Document Type

Theses, Ph.D


Available under a Creative Commons Attribution Non-Commercial Share Alike 4.0 International Licence



Publication Details

Successfully submitted for the award of PhD.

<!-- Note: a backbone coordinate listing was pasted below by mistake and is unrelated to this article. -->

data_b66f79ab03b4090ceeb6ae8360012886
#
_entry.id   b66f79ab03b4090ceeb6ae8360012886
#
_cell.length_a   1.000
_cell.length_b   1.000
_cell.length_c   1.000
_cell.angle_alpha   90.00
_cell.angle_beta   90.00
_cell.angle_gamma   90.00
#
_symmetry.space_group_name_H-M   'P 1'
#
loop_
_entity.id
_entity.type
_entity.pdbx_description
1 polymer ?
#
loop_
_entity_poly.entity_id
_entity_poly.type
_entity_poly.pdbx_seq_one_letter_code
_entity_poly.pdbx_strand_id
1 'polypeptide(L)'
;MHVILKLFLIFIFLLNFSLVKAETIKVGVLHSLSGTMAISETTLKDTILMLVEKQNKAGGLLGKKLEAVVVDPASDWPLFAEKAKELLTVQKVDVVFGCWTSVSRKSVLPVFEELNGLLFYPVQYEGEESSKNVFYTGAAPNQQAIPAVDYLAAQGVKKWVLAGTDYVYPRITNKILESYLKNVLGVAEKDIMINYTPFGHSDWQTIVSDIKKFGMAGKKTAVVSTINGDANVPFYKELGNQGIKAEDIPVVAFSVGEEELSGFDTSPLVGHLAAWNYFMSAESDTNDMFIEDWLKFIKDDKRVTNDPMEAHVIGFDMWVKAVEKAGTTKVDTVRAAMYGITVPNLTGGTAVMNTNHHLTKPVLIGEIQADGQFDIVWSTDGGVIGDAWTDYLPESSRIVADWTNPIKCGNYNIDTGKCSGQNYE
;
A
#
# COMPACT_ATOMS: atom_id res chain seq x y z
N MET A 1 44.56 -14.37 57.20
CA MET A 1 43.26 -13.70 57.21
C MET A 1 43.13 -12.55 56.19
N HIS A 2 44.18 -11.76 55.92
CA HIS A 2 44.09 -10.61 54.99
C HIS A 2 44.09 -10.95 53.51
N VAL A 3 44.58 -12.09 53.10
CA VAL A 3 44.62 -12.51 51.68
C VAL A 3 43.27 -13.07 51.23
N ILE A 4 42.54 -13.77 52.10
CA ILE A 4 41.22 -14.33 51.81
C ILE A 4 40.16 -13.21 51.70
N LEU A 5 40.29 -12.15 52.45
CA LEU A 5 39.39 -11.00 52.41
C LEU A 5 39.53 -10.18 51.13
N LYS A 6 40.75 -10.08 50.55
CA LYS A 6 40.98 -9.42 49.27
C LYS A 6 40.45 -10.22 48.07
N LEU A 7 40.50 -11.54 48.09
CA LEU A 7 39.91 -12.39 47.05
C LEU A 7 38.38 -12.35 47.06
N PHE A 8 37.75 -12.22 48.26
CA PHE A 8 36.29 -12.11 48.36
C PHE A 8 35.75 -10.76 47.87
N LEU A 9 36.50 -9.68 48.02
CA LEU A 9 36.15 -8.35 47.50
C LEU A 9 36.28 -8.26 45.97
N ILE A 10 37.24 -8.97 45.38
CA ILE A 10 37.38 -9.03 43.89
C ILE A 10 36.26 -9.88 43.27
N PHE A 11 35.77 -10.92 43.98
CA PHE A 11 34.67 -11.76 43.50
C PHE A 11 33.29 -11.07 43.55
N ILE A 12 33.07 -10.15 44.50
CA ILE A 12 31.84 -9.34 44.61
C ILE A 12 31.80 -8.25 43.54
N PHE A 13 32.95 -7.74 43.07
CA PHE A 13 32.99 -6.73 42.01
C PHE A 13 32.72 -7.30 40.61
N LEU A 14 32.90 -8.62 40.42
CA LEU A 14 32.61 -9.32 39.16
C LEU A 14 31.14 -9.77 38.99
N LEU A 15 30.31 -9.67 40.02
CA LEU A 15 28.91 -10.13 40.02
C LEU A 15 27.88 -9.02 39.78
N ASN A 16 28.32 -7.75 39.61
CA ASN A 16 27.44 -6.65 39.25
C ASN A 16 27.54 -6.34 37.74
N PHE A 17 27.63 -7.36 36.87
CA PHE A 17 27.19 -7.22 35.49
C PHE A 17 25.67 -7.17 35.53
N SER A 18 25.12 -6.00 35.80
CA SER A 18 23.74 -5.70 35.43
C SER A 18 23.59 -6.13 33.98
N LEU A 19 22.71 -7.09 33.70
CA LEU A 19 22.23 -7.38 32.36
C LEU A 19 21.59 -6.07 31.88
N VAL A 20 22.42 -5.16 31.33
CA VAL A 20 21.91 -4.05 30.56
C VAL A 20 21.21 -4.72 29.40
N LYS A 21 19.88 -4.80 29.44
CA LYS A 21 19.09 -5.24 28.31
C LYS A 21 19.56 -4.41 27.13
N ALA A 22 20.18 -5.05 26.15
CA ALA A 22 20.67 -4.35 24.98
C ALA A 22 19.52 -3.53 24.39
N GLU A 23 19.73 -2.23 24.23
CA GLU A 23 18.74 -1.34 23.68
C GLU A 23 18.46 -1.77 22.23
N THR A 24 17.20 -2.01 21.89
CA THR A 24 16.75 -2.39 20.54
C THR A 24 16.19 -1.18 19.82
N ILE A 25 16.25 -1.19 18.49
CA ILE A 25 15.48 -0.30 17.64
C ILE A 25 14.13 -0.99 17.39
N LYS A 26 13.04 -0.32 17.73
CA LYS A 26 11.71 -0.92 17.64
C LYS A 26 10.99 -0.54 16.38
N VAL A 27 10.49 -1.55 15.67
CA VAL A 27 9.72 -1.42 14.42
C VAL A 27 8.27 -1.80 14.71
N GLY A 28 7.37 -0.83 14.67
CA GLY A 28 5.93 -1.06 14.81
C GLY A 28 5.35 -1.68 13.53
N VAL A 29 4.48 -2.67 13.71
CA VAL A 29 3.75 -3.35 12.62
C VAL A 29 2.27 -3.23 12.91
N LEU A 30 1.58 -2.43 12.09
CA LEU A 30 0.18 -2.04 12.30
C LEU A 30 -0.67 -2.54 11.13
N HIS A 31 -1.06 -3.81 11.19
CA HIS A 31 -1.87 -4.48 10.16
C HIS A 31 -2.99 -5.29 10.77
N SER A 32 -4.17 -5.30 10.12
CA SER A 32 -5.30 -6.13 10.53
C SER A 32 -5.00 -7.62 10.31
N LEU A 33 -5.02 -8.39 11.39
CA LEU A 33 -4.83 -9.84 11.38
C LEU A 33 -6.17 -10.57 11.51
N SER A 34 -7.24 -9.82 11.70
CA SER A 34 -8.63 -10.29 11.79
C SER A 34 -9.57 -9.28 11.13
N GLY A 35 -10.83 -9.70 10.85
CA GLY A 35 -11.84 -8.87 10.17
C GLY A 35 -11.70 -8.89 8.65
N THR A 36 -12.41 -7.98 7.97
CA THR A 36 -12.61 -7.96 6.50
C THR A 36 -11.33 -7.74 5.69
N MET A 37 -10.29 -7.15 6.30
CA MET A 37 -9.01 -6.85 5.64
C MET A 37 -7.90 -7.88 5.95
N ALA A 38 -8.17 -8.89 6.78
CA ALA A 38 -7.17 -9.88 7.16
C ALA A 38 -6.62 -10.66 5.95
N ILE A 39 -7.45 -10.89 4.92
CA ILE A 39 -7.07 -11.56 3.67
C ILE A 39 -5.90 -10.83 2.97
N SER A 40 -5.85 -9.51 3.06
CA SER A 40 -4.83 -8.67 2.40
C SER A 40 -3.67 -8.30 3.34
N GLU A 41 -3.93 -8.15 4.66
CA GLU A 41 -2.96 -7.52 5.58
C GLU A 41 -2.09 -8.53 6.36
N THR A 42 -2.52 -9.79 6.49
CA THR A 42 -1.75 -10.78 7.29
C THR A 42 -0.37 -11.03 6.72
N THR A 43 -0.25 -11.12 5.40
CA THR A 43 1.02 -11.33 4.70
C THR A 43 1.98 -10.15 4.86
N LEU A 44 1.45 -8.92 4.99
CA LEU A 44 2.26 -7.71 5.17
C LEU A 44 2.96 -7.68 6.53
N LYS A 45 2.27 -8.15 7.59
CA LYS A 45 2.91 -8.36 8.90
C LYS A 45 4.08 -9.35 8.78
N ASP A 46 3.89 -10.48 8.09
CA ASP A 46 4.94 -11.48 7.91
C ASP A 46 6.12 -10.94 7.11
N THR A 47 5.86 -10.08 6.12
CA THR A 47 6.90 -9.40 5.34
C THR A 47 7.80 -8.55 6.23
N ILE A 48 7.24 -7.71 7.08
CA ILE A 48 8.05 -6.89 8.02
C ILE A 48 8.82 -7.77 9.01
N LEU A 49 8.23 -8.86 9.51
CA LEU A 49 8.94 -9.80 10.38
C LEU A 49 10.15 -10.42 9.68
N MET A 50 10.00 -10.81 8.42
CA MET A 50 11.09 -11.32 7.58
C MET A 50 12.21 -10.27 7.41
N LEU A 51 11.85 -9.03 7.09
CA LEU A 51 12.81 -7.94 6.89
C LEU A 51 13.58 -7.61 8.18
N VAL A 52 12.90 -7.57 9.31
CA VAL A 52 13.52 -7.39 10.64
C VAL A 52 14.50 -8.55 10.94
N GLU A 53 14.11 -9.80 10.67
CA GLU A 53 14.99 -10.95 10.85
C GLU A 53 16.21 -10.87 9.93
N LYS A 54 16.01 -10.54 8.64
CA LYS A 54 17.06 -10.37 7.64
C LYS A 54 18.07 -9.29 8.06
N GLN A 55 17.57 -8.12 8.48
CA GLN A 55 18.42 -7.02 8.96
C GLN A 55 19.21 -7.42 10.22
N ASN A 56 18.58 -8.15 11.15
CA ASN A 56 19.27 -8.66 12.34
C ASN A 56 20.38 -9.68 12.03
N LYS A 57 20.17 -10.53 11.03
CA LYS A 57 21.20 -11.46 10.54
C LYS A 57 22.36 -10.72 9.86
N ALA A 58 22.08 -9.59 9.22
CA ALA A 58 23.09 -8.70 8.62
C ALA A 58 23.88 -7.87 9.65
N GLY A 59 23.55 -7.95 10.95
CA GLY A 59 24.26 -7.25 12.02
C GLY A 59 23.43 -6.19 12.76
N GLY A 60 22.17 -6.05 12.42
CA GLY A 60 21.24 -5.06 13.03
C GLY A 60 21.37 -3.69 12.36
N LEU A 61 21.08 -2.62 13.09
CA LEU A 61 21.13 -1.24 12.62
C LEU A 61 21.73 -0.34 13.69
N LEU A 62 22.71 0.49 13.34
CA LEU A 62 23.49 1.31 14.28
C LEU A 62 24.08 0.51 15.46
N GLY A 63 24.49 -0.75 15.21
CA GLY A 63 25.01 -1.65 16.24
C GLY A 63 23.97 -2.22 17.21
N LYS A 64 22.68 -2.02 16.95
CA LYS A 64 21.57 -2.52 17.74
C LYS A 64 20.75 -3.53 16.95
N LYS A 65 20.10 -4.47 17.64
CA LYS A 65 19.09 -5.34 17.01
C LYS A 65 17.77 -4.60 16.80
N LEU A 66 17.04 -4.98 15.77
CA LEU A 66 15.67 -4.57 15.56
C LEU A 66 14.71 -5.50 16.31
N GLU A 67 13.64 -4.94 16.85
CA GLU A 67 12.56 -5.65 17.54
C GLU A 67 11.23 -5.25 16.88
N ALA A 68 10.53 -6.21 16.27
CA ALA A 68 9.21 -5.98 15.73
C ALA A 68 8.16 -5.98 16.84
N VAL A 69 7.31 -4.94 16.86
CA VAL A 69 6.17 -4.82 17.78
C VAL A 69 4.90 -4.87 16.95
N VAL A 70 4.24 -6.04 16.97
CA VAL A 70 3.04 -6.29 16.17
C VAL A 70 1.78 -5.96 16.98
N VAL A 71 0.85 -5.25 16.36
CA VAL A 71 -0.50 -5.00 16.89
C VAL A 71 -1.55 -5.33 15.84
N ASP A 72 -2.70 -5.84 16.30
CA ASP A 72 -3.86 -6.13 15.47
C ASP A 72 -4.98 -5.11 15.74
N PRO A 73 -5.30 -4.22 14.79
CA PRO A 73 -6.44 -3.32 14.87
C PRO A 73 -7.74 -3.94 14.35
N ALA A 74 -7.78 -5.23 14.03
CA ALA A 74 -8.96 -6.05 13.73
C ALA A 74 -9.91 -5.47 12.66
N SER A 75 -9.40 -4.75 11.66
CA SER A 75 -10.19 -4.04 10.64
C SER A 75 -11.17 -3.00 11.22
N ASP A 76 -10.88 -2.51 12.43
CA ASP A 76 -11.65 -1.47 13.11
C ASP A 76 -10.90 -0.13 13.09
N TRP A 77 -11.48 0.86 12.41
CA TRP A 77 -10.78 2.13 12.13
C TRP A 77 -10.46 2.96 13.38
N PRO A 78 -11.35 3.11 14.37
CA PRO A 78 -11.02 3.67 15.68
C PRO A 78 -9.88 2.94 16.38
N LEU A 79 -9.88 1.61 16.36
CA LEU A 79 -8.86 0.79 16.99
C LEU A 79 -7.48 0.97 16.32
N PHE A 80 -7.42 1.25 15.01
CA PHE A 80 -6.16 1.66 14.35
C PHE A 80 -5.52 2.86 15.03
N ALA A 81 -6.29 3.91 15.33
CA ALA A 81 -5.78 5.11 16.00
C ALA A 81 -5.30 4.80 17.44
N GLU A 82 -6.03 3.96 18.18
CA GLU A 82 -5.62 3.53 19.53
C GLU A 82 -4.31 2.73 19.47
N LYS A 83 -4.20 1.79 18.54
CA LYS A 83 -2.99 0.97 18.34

This study investigates the development of high surface energy photoreactive organic inorganic hybrid sol-gel coatings for the microstructuration of high-resolution microfluidic platforms and optofluidic biosensor platforms by standard photolithography processes. To achieve this, the first step of our work consisted of identifying the fundamental physico chemical processes governing the structuration and surface properties of hybrid organic inorganic sol-gel coatings. For this purpose, a reference material based on the combination of an organosilane (3-Methacryloxypropytrimethoxysilane, MAPTMS) and a transition metal (zirconium propoxide, ZPO), was firstly developed and characterised. It was highlighted that chemical, physical and combined physical and chemical processes can be performed to impact the structure, morphology and surface properties of hybrid sol-gel coatings. Therefore, our work progressed towards the investigations of chemical strategies that may impact the general properties of hybrid coatings, with a specific objective on the alteration of their surface properties. For this purpose, 3 strategies have identified including (1) to alter the content of transition metal, (2) to vary the hydrolysis degree and (3) to form core-shell nanoparticle by the surface functionalisation of the reference material during its preparation along with the curing process of the coatings. The materials were characterised employing a set of structural, thermal and surface characterisations techniques namely Contact Angle measurements (CA), DLS, DSC, FTIR, 29Si-NMR. Fundamentally, a triangular relationship between the wettability, the condensation and curing process of the coatings was taking place. More specifically, the wettability was governed by the occurrence of parallel and competitive hydroxylation and condensation processes of the coatings. Having performed the identified chemical strategies, our work has progressed towards the investigations of physical and physico-chemical treatments of the final coatings. Here, the effects of air-plasma, nitrogen-plasma and plasma treatments combined with post-silane ii surface functionalisation were performed and the durability of the treatments investigated. Although hydrophobic recovery was observed for all materials, it was found that air-plasma enabled to achieve the most stable surface properties due to the formation of hydrophilic hydroxyl groups at the surface of the coatings. The next step of the work focussed on the microstructuration fabrication of a microfluidic platform. The photolithography fabrication conditions were established to enable the successful preparation of well-defined microchannels with resolutions ranging from 50 to 500 microns. Having developed our microfluidic platform, our work concentrated on developing strategies to integrate an optical transducer onto the platform to enable the fabrication of an optofluidic device that may be applied as biosensor, thus demonstrating the potential of our technology for biosensing applications. The biosensor design we proposed consisted of integrated optical waveguides onto microfluidics that would also be fabricated employing a photolithography process. The fabrications conditions of the optofluidic platform were established by considering the required optical conditions that enable efficient light propagation in the waveguides, which can be used as an optical excitation to fluorophores located within sensor spots in the microchannels. The successful demonstration of concept of the optofluidic-based biosensor concept was successfully performed by recording optical emissions of biomolecules fluorophores under optical excitations with the optical waveguides integrated on the microfluidic platform. The work reported in this thesis has been multidisciplinary requiring chemistry, physics, biotechnology and engineering competencies which have been synergised for the development of the first “whole hybrid sol-gel optofluidic biosensor platform”. It is also showing the potential of the proposed technology for applications where functional microstructured coatings are required.